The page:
It may seem impossible, but with a good measure of planning, persistence and tenacity you can use your high-balance credit cards to improve your credit rating.

Here are four positive, measurable steps you can take:

​1. Focus on getting your debt-to-credit ratio down to 30% as mentioned above.

To reduce your debt and improve your credit rating, you want to get to a point where you are using a little less than 30% of your available credit.

2. Examine your credit card balances and put your focus on the cards that have the highest percentage of credit utilized.

These may not be the ones with the highest balances. Naturally, you must continue making timely payments on all your credit accounts, but focus on the ones that are closest to being maxed out. Pay those down with an eye to getting a more favorable debt-to-credit ratio.

​3. Reduce your overall indebtedness by using the “snowball” method.

Once you have made some significant adjustments to your debt-to-credit ratio, you may wish to pay off some of your lower balances quickly and then add the money you have been using to pay those low balances to your payments on high balance cards.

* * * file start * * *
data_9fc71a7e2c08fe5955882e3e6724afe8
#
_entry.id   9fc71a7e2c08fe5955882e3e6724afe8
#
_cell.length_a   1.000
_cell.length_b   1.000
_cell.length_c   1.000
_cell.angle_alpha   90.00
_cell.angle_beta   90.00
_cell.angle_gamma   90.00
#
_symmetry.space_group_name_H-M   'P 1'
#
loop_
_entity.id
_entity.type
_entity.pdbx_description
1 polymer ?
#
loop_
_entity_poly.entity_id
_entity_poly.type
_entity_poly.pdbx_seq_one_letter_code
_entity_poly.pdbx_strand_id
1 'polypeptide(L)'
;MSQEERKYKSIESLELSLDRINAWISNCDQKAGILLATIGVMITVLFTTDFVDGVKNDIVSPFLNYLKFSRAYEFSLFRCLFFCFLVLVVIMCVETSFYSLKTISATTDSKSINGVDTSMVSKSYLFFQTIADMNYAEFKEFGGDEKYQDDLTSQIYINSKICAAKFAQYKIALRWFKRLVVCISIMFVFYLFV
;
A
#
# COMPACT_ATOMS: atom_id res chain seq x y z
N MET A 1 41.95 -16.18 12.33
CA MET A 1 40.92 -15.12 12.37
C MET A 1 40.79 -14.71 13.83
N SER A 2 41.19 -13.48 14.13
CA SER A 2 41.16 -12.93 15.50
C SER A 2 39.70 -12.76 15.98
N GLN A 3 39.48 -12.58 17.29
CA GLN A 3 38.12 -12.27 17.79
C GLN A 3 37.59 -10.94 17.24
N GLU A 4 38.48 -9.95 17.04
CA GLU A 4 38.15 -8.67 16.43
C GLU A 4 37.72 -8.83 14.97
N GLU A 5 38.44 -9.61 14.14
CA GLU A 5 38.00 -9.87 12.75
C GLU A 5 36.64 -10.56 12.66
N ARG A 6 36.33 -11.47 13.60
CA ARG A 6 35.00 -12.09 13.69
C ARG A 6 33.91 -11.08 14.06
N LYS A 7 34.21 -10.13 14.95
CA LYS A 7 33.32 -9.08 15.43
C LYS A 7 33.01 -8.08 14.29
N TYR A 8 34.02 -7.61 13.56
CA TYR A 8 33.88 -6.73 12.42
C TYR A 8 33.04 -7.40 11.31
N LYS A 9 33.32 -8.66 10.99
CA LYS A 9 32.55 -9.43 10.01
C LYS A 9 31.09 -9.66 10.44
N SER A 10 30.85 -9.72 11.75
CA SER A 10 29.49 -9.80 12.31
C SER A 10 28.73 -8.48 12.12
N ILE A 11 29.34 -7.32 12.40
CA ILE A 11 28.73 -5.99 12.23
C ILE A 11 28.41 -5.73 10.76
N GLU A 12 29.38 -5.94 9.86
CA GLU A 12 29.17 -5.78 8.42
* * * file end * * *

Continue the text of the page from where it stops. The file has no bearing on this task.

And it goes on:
In this way, you can reduce your debt overall and pick and choose which cards you want to keep active in order to build a positive credit rating.

4. Balance transfers.

In getting your debt manageable, you may want to transfer balances from a high credit card interest card to a low or 0% card; however, this is not a step that should be taken frivolously.

Just shifting your debt around doesn’t help your credit rating and can hurt it. Only do this if you really stand to save a significant amount of money by doing so.

​How Long Does It Take To Build A Good Credit Score?

This is really a subjective question. A great deal depends on your current situation, your past actions and how consistently you are able to take positive, measurable steps to set your financial house in order.

One thing is certain, if you follow the suggestions presented here in a steady, ongoing manner your credit rating will improve bit-by-bit.

Remember that if you do pay off all your debt, your credit rating may actually go down. You will need to weigh the importance of that number against the importance of your own peace of mind and sense of well-being.

If you feel you can successfully maintain small balances on a few accounts in order to stimulate your credit scores, you should do so.

​Whatever you do, remember to follow these smart financial practices:

  • Keep tabs on your credit reports to be sure all information contained therein is correct.
  • Pay all of your bills in a timely and regular manner.
  • Never exceed 30% use of your available credit.
  • Don't apply for new credit needlessly.

​When you follow these tips, your credit scores will naturally rise. More importantly, you will be practicing smart money management that will allow you to get the most value from the resources you have at your disposal.